Since its introduction in 1979, Porter’s Five Forces has become the de facto framework for industry analysis. The five forces measure the competitiveness of the market deriving its attractiveness. The analyst uses conclusions derived from the analysis to determine the company’s risk from in its industry (current or potential). The five forces are (1) Threat of New Entrants, (2) Threat of Substitute Products or Services, (3) Bargaining Power of Buyers, (4) Bargaining Power of Suppliers, (5) Competitive Rivalry Among Existing Firms. Don’t forget to check out our sample Five Forces model analysis of Coca-Cola.
3. Bargaining Power of Buyers: The more powerful a buyer is relative to the seller, the more influence the buyer has. This influence can be used reduce the profits of the seller through a reduction of prices, increased favor in customer service or order delivery, or influence over who the seller supplies to. Customers are powerful if:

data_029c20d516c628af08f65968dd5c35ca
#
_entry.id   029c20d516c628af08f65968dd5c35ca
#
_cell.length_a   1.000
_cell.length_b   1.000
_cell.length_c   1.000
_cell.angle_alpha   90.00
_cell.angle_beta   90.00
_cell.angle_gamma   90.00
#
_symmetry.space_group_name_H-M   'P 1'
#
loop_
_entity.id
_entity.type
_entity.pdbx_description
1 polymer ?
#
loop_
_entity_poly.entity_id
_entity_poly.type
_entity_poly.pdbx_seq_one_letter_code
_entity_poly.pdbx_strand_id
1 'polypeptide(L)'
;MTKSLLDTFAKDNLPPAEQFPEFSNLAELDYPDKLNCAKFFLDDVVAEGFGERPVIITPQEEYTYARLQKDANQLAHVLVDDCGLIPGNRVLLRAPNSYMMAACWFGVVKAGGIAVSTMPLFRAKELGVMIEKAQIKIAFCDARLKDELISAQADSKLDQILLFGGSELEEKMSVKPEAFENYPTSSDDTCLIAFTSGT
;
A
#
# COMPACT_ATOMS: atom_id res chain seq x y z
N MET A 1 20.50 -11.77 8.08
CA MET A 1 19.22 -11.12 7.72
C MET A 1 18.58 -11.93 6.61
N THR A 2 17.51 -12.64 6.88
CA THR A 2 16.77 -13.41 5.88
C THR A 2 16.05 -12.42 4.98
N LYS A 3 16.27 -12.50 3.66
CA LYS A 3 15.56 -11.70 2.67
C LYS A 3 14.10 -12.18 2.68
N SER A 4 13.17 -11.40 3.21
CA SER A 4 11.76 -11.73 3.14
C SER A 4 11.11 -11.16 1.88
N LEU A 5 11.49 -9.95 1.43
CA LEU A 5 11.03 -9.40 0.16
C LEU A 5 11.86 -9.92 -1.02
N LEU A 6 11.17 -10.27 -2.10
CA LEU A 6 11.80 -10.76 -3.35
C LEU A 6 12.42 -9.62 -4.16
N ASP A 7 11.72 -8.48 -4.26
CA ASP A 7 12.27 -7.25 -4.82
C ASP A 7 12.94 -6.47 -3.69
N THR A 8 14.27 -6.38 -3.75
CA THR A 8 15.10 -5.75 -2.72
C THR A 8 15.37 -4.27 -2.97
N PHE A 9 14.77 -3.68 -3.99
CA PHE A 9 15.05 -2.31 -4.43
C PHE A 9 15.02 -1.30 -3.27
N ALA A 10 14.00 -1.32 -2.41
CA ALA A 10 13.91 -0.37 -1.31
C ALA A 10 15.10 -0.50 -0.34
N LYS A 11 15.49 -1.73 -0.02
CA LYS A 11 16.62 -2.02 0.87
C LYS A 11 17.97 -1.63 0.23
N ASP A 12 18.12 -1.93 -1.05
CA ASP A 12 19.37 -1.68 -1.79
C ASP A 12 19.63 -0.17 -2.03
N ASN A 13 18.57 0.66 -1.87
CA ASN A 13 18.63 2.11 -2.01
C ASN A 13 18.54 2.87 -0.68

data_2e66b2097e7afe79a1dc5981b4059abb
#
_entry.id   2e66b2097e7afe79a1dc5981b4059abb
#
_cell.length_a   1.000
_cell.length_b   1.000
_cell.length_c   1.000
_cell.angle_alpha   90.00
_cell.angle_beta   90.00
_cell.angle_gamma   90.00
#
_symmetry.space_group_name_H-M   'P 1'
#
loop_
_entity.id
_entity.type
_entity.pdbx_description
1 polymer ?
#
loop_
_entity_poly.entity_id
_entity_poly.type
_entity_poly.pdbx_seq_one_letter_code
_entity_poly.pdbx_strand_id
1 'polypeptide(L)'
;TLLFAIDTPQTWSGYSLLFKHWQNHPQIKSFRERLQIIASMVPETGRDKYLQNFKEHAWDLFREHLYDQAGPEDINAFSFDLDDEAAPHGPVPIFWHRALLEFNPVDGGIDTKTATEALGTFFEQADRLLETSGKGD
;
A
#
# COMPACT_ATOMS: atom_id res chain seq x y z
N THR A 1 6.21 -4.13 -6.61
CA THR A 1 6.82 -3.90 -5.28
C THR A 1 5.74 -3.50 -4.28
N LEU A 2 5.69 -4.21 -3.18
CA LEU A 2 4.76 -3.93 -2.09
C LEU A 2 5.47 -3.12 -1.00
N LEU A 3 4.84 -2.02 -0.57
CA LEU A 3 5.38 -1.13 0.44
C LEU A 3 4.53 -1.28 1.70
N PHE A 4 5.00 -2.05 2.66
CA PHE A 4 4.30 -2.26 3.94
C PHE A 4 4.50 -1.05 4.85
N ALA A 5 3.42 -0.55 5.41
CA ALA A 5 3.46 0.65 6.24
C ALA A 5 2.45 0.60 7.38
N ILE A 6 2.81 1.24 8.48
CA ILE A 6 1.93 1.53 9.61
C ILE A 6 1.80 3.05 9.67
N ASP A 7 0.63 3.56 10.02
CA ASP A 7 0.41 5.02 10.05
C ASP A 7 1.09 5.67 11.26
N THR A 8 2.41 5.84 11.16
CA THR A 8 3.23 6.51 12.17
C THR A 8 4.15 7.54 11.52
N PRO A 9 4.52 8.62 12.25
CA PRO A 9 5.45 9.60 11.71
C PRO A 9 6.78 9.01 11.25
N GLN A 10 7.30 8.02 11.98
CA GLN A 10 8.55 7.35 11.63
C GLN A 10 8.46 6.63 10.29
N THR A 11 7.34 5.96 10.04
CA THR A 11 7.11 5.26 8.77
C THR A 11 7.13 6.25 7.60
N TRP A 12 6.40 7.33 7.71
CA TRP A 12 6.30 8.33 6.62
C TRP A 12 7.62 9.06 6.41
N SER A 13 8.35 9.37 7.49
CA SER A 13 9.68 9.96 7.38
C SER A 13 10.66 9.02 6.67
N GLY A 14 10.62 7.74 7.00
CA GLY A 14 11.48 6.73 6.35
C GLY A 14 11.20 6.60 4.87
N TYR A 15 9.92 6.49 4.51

- Customers are concentrated: If there are only a few customers (or one) in the market, the customers will have more leverage because of the increased reliance on the income stream. A diversified customer base allows more leeway for a supplier to ignore a difficult customer requests.
- One customer consumes a significant amount of output: If one customer buys a significant amount of the output from a seller, the seller will do more for the buyer to keep them as a customer. Because of Wal-Mart’s buying power, it holds the upper hand over suppliers and is able to influence the suppliers’ prices. A fragmented customer base allows more leeway for a supplier to ignore difficult customer requests.
- Customers possess the power to buy seller or rival- If a customer is so large that it may choose backward integrate, the seller loses influence.